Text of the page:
As I watched her excited and loving her numbers; sums, tables, and tests, I thought of a 6-7-yr-old me and how I disliked arithmetic. And how tables tripped me up when I was quizzed in an oral test! As she rattled out her answers in her oral test, I compared it to the picture of me and my orals in the same two-three tables. It was funny and I found myself laughing. It was such a contrast in every way – the teachers (me Vs my mum), the students (me Vs M), and the love of the subject (me Vs M).

A foray into my journals threw up this short entry:

Two times Nine is…..umm…is…er…

I think I should add a few incidents with Mummy. Daddy’s been hogging all the space till now. Not that there’s much that transpired with her and me together…..I was always a Daddy’s girl…a tomboy. Anyway, Mummy was (as all mummies were in their homes) my teacher at home. Very bad really, for me, when it came to Arithmetic because she was short on patience and I was short on memory, especially when it came to multiplication Tables. By the end of an interminably long study hour, I’d manage to finally get through one Table and escape.

Oh yes! Escape it was. For my face, which would be burning with the tight slaps she’d land so precisely on my small cheeks, and the small palms that got whacked with a ruler, or my legs that got thwacked with a ladle or whatever was in her hands. Getting away was the greatest relief of the day.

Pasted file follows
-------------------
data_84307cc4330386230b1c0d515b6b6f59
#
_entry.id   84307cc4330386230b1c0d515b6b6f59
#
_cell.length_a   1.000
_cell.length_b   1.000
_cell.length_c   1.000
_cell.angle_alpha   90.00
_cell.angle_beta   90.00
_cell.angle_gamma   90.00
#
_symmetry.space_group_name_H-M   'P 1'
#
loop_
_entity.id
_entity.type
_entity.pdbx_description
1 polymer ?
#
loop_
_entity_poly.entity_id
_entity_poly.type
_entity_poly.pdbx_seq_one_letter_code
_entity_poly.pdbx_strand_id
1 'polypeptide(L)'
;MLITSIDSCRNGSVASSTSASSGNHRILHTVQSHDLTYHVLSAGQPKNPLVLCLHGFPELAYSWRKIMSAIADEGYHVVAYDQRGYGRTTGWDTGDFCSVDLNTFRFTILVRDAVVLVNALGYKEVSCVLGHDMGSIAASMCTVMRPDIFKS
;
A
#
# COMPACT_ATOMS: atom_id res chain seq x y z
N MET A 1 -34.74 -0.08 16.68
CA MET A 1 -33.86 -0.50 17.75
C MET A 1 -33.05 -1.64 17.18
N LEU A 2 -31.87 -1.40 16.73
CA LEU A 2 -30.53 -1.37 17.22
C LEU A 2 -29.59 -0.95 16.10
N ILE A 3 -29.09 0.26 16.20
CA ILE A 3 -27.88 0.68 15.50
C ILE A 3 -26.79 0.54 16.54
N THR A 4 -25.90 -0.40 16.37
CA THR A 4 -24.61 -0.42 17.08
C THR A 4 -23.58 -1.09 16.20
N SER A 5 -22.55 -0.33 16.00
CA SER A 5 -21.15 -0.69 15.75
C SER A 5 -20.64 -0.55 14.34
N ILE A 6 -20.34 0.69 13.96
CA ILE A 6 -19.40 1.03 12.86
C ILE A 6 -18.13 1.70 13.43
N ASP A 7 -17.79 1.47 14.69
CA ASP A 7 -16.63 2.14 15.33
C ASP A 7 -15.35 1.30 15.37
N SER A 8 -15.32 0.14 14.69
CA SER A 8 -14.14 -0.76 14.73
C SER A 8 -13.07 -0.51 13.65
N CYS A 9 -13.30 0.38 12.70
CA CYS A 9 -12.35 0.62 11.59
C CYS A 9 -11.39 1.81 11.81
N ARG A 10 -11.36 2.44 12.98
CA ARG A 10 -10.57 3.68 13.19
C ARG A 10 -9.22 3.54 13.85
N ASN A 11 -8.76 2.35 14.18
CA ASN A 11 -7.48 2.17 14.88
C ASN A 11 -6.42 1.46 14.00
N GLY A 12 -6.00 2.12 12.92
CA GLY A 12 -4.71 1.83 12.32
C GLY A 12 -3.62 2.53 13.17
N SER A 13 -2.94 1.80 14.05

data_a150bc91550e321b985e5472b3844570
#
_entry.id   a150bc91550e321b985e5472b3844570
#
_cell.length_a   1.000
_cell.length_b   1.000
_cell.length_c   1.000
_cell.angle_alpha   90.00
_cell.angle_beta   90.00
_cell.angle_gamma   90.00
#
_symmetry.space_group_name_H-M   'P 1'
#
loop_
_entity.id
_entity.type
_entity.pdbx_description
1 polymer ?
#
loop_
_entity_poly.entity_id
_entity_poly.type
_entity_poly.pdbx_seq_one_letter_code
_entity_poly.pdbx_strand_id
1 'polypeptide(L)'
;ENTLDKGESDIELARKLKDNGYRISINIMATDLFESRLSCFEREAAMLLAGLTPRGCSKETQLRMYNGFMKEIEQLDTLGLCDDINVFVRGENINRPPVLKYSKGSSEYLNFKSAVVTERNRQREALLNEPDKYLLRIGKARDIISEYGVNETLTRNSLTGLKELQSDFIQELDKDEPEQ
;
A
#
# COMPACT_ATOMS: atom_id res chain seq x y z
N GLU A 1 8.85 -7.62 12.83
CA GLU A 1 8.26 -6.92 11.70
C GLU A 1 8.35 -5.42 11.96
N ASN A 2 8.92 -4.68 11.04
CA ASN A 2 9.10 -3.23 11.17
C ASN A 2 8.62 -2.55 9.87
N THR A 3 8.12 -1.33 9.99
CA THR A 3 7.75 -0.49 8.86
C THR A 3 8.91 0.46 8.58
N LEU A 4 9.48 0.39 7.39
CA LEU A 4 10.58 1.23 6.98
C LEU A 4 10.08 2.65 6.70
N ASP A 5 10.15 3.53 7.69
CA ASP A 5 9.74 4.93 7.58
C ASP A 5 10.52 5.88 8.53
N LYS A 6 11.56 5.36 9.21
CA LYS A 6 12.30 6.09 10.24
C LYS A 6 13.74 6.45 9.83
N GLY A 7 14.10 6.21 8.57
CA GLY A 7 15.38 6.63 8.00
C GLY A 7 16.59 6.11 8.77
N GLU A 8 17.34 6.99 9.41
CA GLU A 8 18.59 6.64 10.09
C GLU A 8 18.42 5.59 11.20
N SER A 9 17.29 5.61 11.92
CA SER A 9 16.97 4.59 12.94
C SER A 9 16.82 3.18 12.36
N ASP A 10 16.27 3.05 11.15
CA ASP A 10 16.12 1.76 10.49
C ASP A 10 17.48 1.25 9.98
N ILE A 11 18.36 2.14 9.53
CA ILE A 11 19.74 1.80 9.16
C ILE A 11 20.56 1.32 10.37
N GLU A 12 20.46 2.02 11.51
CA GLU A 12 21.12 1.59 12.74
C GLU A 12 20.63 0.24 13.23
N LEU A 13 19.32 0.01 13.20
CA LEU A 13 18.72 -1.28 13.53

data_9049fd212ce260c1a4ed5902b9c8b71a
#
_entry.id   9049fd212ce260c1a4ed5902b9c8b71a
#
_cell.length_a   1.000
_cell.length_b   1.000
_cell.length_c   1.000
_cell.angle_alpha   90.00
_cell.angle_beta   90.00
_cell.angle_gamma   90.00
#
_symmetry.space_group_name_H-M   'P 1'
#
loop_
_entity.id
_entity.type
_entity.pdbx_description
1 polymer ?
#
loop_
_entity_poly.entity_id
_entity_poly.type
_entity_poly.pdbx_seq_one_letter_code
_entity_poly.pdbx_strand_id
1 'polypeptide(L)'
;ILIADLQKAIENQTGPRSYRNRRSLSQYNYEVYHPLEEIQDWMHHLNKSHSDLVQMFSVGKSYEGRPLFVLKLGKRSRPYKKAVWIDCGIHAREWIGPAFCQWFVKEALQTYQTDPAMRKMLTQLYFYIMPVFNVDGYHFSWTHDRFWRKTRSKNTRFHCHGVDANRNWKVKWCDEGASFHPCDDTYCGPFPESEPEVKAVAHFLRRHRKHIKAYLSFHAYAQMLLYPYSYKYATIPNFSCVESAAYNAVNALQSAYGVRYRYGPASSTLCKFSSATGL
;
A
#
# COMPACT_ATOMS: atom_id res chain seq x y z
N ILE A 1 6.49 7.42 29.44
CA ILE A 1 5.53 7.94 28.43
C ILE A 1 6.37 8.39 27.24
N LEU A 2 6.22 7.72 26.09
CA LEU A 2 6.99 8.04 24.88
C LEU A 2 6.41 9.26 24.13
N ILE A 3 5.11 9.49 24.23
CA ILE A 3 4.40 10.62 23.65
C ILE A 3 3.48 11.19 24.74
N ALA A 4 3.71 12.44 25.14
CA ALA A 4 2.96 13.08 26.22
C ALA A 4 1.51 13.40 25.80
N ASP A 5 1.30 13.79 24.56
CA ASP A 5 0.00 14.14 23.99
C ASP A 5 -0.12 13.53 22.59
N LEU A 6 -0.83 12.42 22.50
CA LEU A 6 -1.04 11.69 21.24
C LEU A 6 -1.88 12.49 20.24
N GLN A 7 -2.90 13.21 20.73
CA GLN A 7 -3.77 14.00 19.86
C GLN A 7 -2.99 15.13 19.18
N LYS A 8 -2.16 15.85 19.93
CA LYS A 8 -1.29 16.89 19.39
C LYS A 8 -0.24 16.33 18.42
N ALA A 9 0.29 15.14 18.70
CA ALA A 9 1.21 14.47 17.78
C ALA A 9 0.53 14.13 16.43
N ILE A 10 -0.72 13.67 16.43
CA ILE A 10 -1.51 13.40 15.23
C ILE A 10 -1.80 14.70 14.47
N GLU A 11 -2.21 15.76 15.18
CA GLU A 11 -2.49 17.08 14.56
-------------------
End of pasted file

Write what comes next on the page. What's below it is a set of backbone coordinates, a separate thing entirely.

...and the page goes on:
Poor thing, she must have been relieved too! When I think back to the almost stupid way I’d stare at her, while I stumbled and hemmed and hawed my way through the same old Table day after day, my heart goes out to her…..any one would go crazy. So I had to find a method to remember my Multiplication Tables and avoid being slapped. And what a way I devised!!

I’d generally wait till she was in the kitchen instructing the cook and doing odds and ends. I would stand against the door jamb, in the pantry, and my elder brother would stand behind me hidden from her view. Then I’d very quickly and very loudly say the whole Table and hey, without a mistake! Jasper’s prompting got me a lot of praise and shorter study hours, till the day she decided to quiz me. My prompter failed me. Ah! It was back to the grind and a good slapathon and copious tears.

I couldn’t get why she got so impatient and exasperated. She, I guess, couldn’t understand why her bright daughter, good in all other subjects, cultural activities, sports, and discipline was so daft with numbers.

The slapping didn’t last long, though. I sobbed my heart out sitting on Daddy’s lap and convinced him that I was scared of her punishments and so I couldn’t remember anything. He must have spoken to her. She must have understood or found it a huge relief that she was off the hook if I didn’t fare well in the exam 🙂 Whatever, the punishment went back to a longer study hour or Time Out. Grounded. No playing outside with my friends or even my brother. I didn’t mind that because my brother and I found enough of recreation and fun things to do inside the house too.